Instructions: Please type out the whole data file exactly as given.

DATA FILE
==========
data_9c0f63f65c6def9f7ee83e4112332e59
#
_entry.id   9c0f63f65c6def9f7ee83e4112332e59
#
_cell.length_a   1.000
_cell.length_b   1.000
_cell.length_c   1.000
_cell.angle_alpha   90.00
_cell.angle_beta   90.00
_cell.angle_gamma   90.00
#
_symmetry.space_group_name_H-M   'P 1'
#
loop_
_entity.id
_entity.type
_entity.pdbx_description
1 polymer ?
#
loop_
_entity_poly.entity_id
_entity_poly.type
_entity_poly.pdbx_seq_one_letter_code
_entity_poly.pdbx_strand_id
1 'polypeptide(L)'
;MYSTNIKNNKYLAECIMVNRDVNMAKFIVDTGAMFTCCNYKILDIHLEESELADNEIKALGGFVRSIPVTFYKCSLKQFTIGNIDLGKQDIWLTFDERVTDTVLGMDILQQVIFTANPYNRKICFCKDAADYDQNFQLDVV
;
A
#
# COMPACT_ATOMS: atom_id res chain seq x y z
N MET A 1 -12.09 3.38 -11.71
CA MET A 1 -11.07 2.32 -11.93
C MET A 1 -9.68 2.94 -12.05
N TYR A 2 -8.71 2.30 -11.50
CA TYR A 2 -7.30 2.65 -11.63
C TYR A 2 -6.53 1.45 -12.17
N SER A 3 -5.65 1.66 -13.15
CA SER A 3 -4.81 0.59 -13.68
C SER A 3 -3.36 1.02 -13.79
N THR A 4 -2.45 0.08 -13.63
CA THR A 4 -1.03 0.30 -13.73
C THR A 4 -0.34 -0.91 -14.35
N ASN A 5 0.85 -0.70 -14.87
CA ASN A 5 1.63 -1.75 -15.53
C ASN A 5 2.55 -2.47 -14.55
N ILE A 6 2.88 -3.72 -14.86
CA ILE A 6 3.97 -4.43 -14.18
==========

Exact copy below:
data_9c0f63f65c6def9f7ee83e4112332e59
#
_entry.id   9c0f63f65c6def9f7ee83e4112332e59
#
_cell.length_a   1.000
_cell.length_b   1.000
_cell.length_c   1.000
_cell.angle_alpha   90.00
_cell.angle_beta   90.00
_cell.angle_gamma   90.00
#
_symmetry.space_group_name_H-M   'P 1'
#
loop_
_entity.id
_entity.type
_entity.pdbx_description
1 polymer ?
#
loop_
_entity_poly.entity_id
_entity_poly.type
_entity_poly.pdbx_seq_one_letter_code
_entity_poly.pdbx_strand_id
1 'polypeptide(L)'
;MYSTNIKNNKYLAECIMVNRDVNMAKFIVDTGAMFTCCNYKILDIHLEESELADNEIKALGGFVRSIPVTFYKCSLKQFTIGNIDLGKQDIWLTFDERVTDTVLGMDILQQVIFTANPYNRKICFCKDAADYDQNFQLDVV
;
A
#
# COMPACT_ATOMS: atom_id res chain seq x y z
N MET A 1 -12.09 3.38 -11.71
CA MET A 1 -11.07 2.32 -11.93
C MET A 1 -9.68 2.94 -12.05
N TYR A 2 -8.71 2.30 -11.50
CA TYR A 2 -7.30 2.65 -11.63
C TYR A 2 -6.53 1.45 -12.17
N SER A 3 -5.65 1.66 -13.15
CA SER A 3 -4.81 0.59 -13.68
C SER A 3 -3.36 1.02 -13.79
N THR A 4 -2.45 0.08 -13.63
CA THR A 4 -1.03 0.30 -13.73
C THR A 4 -0.34 -0.91 -14.35
N ASN A 5 0.85 -0.70 -14.87
CA ASN A 5 1.63 -1.75 -15.53
C ASN A 5 2.55 -2.47 -14.55
N ILE A 6 2.88 -3.72 -14.86
CA ILE A 6 3.97 -4.43 -14.18